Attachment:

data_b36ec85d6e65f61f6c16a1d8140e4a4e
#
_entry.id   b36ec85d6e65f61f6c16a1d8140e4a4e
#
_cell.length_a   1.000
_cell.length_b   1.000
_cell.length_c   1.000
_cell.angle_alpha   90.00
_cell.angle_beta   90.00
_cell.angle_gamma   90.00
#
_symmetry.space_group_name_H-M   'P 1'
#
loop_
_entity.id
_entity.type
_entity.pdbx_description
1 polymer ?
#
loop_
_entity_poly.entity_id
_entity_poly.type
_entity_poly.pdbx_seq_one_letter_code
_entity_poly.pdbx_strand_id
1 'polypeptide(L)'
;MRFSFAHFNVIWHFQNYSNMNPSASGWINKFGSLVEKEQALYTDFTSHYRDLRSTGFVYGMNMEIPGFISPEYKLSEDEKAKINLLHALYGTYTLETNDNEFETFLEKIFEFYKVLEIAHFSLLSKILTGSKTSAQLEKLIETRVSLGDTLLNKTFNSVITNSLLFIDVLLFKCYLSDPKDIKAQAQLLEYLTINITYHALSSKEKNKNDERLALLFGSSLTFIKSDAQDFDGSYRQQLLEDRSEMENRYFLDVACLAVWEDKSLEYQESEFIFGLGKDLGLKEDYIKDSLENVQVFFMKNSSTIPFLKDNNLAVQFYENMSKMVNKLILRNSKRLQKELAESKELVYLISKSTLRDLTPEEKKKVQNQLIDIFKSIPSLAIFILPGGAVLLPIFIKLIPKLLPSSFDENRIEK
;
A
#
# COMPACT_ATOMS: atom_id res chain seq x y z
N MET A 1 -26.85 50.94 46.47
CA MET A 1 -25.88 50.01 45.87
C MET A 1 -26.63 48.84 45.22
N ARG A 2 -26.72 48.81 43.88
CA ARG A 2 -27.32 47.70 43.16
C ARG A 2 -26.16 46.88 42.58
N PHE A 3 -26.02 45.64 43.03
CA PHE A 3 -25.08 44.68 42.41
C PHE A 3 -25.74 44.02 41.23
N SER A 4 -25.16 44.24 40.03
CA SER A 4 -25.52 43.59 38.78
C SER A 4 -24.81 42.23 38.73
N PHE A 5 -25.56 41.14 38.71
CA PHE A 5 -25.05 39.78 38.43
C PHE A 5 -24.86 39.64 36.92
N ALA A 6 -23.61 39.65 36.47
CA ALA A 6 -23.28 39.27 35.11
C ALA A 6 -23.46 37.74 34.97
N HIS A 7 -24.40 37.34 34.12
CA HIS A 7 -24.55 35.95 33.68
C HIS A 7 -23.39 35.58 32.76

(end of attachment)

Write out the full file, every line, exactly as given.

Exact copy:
data_b36ec85d6e65f61f6c16a1d8140e4a4e
#
_entry.id   b36ec85d6e65f61f6c16a1d8140e4a4e
#
_cell.length_a   1.000
_cell.length_b   1.000
_cell.length_c   1.000
_cell.angle_alpha   90.00
_cell.angle_beta   90.00
_cell.angle_gamma   90.00
#
_symmetry.space_group_name_H-M   'P 1'
#
loop_
_entity.id
_entity.type
_entity.pdbx_description
1 polymer ?
#
loop_
_entity_poly.entity_id
_entity_poly.type
_entity_poly.pdbx_seq_one_letter_code
_entity_poly.pdbx_strand_id
1 'polypeptide(L)'
;MRFSFAHFNVIWHFQNYSNMNPSASGWINKFGSLVEKEQALYTDFTSHYRDLRSTGFVYGMNMEIPGFISPEYKLSEDEKAKINLLHALYGTYTLETNDNEFETFLEKIFEFYKVLEIAHFSLLSKILTGSKTSAQLEKLIETRVSLGDTLLNKTFNSVITNSLLFIDVLLFKCYLSDPKDIKAQAQLLEYLTINITYHALSSKEKNKNDERLALLFGSSLTFIKSDAQDFDGSYRQQLLEDRSEMENRYFLDVACLAVWEDKSLEYQESEFIFGLGKDLGLKEDYIKDSLENVQVFFMKNSSTIPFLKDNNLAVQFYENMSKMVNKLILRNSKRLQKELAESKELVYLISKSTLRDLTPEEKKKVQNQLIDIFKSIPSLAIFILPGGAVLLPIFIKLIPKLLPSSFDENRIEK
;
A
#
# COMPACT_ATOMS: atom_id res chain seq x y z
N MET A 1 -26.85 50.94 46.47
CA MET A 1 -25.88 50.01 45.87
C MET A 1 -26.63 48.84 45.22
N ARG A 2 -26.72 48.81 43.88
CA ARG A 2 -27.32 47.70 43.16
C ARG A 2 -26.16 46.88 42.58
N PHE A 3 -26.02 45.64 43.03
CA PHE A 3 -25.08 44.68 42.41
C PHE A 3 -25.74 44.02 41.23
N SER A 4 -25.16 44.24 40.03
CA SER A 4 -25.52 43.59 38.78
C SER A 4 -24.81 42.23 38.73
N PHE A 5 -25.56 41.14 38.71
CA PHE A 5 -25.05 39.78 38.43
C PHE A 5 -24.86 39.64 36.92
N ALA A 6 -23.61 39.65 36.47
CA ALA A 6 -23.28 39.27 35.11
C ALA A 6 -23.46 37.74 34.97
N HIS A 7 -24.40 37.34 34.12
CA HIS A 7 -24.55 35.95 33.68
C HIS A 7 -23.39 35.58 32.76